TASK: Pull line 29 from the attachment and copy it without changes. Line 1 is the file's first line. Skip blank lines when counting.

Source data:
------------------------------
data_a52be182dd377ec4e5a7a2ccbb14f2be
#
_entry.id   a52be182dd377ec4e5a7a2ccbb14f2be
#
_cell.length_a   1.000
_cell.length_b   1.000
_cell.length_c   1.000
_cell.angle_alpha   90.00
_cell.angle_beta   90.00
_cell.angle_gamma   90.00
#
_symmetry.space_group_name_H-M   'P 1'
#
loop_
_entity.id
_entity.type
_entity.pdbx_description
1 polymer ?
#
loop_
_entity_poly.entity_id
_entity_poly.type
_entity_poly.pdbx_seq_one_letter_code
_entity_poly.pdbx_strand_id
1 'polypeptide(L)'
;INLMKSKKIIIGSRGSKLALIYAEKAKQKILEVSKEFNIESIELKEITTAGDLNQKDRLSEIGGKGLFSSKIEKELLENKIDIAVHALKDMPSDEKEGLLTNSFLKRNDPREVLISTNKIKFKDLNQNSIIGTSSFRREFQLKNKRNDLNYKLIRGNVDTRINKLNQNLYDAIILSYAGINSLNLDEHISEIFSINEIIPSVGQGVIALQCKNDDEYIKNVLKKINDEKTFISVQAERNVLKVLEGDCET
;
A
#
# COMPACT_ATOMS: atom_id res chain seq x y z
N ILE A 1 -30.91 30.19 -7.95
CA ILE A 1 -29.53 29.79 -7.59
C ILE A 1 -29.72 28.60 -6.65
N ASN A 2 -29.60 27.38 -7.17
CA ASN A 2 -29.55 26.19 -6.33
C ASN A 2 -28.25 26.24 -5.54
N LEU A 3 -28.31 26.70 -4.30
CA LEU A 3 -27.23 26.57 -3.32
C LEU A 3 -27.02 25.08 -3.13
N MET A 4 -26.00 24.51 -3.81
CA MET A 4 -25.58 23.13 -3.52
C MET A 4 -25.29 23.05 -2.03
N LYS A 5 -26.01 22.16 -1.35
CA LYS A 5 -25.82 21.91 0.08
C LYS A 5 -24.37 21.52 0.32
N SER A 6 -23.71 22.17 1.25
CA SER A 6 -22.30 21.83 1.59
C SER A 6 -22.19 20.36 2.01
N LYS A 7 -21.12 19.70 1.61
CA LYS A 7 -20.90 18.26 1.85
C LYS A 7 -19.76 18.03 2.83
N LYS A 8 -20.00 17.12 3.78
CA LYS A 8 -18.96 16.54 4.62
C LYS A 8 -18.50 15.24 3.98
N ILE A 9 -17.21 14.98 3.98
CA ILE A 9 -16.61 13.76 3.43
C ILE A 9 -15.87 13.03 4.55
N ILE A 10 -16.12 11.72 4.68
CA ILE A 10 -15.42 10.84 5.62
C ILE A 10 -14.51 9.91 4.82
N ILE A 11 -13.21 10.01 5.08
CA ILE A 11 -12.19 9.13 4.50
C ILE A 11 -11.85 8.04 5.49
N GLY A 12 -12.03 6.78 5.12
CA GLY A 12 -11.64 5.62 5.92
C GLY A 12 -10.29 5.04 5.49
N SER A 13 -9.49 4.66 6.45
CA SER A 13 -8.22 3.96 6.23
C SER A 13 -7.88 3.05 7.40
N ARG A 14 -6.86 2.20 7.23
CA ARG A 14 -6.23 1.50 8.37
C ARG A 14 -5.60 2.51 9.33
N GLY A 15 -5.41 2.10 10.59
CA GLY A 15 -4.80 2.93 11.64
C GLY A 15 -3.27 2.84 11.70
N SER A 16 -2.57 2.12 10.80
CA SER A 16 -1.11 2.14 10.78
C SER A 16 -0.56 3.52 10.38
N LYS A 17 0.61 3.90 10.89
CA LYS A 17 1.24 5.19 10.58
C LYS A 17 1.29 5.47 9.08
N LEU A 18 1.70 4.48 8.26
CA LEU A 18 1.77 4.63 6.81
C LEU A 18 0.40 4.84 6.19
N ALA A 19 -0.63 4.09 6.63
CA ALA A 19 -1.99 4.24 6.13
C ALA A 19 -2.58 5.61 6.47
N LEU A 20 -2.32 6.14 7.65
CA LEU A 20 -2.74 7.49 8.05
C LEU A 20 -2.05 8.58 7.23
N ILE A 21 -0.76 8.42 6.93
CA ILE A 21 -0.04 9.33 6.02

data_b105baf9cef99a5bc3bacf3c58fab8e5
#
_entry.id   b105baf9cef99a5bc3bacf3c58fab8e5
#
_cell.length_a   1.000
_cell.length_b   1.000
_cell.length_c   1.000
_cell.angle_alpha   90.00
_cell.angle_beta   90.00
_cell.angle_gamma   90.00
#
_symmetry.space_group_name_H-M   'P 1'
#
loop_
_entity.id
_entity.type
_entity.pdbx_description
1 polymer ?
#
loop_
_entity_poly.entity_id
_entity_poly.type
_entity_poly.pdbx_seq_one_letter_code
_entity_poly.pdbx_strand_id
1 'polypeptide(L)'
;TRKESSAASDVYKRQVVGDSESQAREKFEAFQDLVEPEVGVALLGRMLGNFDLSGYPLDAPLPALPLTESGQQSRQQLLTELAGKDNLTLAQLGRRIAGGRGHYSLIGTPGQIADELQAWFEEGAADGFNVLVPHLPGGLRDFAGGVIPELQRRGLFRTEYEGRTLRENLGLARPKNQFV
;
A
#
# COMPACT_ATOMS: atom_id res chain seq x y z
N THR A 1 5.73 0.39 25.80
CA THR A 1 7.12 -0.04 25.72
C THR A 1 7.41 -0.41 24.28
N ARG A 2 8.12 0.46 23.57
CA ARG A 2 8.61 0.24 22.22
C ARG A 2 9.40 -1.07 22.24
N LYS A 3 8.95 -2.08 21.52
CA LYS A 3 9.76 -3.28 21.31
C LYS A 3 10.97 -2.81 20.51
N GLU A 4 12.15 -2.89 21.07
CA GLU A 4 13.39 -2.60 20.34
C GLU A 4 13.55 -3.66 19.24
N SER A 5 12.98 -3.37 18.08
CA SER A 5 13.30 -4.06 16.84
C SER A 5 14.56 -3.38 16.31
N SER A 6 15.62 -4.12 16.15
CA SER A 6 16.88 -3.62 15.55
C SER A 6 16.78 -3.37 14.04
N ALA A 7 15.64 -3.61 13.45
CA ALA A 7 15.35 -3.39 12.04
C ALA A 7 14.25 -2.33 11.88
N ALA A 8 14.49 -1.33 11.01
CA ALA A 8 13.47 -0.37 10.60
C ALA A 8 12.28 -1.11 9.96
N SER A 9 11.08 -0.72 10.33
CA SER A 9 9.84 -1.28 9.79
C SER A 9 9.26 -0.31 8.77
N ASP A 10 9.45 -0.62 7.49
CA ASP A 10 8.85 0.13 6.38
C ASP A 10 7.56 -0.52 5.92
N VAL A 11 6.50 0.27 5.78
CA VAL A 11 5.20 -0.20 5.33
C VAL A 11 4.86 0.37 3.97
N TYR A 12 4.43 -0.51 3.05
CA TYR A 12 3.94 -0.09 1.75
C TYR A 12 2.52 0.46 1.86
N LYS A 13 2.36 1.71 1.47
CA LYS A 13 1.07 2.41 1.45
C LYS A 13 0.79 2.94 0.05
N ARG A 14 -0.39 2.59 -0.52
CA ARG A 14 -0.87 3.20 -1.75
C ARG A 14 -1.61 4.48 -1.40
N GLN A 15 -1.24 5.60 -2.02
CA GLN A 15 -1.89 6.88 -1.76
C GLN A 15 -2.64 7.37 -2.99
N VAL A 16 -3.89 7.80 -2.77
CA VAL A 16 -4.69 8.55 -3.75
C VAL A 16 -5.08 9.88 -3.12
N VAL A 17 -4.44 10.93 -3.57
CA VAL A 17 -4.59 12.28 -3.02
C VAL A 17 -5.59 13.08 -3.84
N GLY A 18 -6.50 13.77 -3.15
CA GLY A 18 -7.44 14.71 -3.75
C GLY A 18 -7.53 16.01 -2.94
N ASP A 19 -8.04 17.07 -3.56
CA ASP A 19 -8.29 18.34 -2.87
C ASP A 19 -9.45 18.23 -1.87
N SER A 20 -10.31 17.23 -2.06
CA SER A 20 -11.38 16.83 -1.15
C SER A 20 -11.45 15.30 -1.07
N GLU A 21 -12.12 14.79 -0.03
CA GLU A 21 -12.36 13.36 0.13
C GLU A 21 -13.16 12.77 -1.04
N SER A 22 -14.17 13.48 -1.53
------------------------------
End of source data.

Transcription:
#